1 year ago
Pratik is a high school graduate from Trinity International College, Dilli Bazaar, Kathmandu.
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1 year ago
1 year ago
The village was desolate, with no signs of life. A small stream of water was running on my left, making a gurgling sound. I craned my neck and scanned around. Trees, fields, heaps of rubbles, deserted houses, remains of houses. After observing for a minute, my eyes rested on a mound of red mud which I believed is a traditional Satar house. I followed the path in my quest to see signs of civilization.
As I walked, I could feel my feet beginning to hurt, after squeezing sharp pebbles and grit underfoot for hours. It was April but the weather was boiling hot, and everything stunk. Ahead of me, the tin roofs of the houses were slanted low and yellow lights of the sun were igniting its tints.
Bracing my arm across my face I covered my eyes from the sickly light. Then there were rows upon rows of squalid muddy red houses. My feet were throbbing painfully. After walking for 10 minutes, they were replaced by wooden houses. The houses looked terribly fragile and old and I believed were splintery. Held together by rusty wood, they clattered as the wind howled at them. And the people huddled inside.
Suddenly the ground shook and a muffled roar could be heard. I turned around and saw a truck rattling along the road. As the truck passed me by, it left a cloud of dust behind it. I waited until the dust settled and moved forward.
The wooden houses were firmly shut and invariably covered by green aangan on all sides. They were a small box of wood hoisted 10 feet by long thick tree trunks, covered by hat like tins. They were designed to make snake proof. As I drew away, soon, the houses were surrounded on both sides by large trees.
Occasionally as I walked wind would rustle the leaves, and a few of them would fall down to the ground. The real problem came when the trees started to thin and I finally came across the muddy road. The dust fluffed, soared, circled and at length was accompanied by the polythene bags and leaves. Eventually, it engulfed everything around me. I could feel the grit entering through my nose and filling my lungs. My throat was dry and burning of thirst, and my legs were like stone. I sat on the stone beside the road with my head tucked under my shirt. Slowly the wind died down and I decided to get up.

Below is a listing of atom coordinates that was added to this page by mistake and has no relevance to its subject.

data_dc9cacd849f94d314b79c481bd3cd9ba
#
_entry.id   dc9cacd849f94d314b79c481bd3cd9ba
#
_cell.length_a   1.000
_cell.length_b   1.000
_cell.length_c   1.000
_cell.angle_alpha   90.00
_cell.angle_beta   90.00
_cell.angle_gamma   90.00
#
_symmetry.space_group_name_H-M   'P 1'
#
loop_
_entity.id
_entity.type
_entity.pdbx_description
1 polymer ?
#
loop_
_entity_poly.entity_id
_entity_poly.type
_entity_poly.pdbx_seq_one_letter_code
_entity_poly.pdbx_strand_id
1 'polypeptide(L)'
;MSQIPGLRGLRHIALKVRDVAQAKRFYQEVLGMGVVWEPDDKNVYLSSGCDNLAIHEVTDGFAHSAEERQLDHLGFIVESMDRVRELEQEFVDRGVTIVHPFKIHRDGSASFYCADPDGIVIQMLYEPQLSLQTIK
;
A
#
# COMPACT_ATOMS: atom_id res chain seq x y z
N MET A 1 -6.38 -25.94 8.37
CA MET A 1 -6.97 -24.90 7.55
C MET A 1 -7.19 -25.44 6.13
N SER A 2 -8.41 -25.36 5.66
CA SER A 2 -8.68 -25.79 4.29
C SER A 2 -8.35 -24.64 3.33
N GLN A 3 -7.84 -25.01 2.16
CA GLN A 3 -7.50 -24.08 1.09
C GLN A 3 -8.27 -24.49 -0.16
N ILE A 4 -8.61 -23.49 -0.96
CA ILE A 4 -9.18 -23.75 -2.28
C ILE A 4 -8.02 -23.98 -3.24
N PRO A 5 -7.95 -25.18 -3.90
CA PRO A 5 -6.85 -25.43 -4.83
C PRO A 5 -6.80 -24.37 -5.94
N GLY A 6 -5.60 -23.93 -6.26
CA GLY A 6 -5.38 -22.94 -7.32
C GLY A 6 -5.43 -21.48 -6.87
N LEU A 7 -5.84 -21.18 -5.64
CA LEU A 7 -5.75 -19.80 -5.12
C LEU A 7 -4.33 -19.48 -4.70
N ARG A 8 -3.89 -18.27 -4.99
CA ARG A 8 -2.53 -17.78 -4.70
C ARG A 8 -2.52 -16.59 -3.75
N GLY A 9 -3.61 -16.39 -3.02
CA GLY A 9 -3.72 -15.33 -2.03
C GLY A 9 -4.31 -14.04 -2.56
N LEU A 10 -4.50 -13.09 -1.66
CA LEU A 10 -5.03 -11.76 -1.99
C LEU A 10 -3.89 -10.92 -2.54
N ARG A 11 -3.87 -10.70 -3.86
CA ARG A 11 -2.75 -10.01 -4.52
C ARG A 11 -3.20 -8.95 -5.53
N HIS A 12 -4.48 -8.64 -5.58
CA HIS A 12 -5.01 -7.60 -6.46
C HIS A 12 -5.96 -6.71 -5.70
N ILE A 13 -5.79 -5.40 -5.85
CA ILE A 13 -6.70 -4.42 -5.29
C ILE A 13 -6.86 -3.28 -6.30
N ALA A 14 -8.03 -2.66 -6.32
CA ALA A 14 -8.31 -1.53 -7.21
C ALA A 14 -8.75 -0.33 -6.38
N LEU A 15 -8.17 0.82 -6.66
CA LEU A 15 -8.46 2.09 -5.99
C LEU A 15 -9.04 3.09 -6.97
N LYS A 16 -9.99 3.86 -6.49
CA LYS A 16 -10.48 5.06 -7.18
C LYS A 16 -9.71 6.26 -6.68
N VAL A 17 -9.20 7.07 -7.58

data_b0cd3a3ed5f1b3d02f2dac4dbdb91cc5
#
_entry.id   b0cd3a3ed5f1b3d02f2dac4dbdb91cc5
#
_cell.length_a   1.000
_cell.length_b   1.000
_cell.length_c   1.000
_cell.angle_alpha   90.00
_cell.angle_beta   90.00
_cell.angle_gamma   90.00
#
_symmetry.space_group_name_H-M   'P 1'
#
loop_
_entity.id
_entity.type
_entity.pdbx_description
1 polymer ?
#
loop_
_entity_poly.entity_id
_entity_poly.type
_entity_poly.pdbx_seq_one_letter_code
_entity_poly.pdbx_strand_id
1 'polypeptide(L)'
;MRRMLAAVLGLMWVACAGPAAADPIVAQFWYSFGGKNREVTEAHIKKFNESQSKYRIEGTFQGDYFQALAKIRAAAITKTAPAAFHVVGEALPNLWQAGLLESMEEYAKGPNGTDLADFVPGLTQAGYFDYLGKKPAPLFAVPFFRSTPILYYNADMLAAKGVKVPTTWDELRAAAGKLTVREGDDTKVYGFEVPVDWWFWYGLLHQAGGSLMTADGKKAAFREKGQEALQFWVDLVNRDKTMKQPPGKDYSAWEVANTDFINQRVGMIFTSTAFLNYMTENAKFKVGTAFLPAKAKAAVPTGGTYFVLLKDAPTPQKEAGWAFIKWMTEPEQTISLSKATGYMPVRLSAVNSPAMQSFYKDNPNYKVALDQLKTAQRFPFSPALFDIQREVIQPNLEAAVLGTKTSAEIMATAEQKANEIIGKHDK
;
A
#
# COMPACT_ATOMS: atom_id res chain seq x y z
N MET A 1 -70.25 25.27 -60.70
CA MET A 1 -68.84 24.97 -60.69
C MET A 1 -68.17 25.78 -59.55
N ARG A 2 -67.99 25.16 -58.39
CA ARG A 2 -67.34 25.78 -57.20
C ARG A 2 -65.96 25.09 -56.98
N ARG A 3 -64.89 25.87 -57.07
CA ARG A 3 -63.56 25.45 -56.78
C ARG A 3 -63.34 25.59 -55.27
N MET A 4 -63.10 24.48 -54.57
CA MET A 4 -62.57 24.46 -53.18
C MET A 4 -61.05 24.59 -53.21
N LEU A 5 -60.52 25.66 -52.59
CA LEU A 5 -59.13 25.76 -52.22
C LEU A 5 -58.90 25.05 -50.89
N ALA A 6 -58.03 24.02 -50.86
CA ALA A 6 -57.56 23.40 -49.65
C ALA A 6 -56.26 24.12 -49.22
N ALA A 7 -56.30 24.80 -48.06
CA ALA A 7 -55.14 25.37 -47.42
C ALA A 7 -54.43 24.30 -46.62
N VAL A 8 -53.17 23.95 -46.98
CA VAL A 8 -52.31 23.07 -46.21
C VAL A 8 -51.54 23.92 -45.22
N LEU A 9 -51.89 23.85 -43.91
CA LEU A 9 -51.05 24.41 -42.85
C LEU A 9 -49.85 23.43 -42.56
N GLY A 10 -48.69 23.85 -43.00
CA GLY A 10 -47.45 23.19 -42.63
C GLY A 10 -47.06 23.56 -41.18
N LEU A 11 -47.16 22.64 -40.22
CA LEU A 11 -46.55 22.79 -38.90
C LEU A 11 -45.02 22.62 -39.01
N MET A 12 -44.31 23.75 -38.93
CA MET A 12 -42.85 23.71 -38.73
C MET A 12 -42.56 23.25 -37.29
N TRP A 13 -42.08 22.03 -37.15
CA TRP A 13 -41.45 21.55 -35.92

As I lifted my legs I realized they were numb. My back crackled as I stretched my hands and resumed walking. Every limb in my body was stiff and I felt desolately hopeless and lonely.
The yellowish green fields coiled before the dusty road, smelling of excrement and dead crops. At a distance, a few buffalos were grazing. Their necks were circled by a rope which was, at the other end, tied to a stick that was hammered firmly into the flat fields. I descended to the fields, crunching the dry grass underfoot, and entered the outskirts.
As I walked down the fields, the yellowish mud sloped on my slippers, giving me a rotten feeling- a dispirited feeling to be precise. On my left, there were rows of bamboo trees where I heard, dangerous snakes lived. I stretched and pulled my legs, heaved and panted, filled my lungs with the heavy air and hissed. With the sweltering heat of the sun, I could feel my brow beat. I cringed as I felt the soft mud squirting between my toes. The buffaloes seemed to dislike me, for they grunted as I came near them, and one almost made an advance toward me with its horn pointed. As I moved slowly inside the belly of the vast sprawling fields, leaving the civilization behind me, I saw corns dancing on the fields. The wind was surprisingly heavy and had moisture to it. The floor of the fields was burning.
The trees of corn were dancing with the gush of the wind, bending here and there and crashing softly on one another. The sleeves slowly began to flap against my wrist so I folded up to my arms. The grass was as tall as me ground was throwing hot stinging air into my teeth. Above, the red puffs of clouds were drifting across orange sky. And far away, I could see the sun flaring up the hills red. All the while, an intense curiosity was growing inside me. What lied beyond the fields?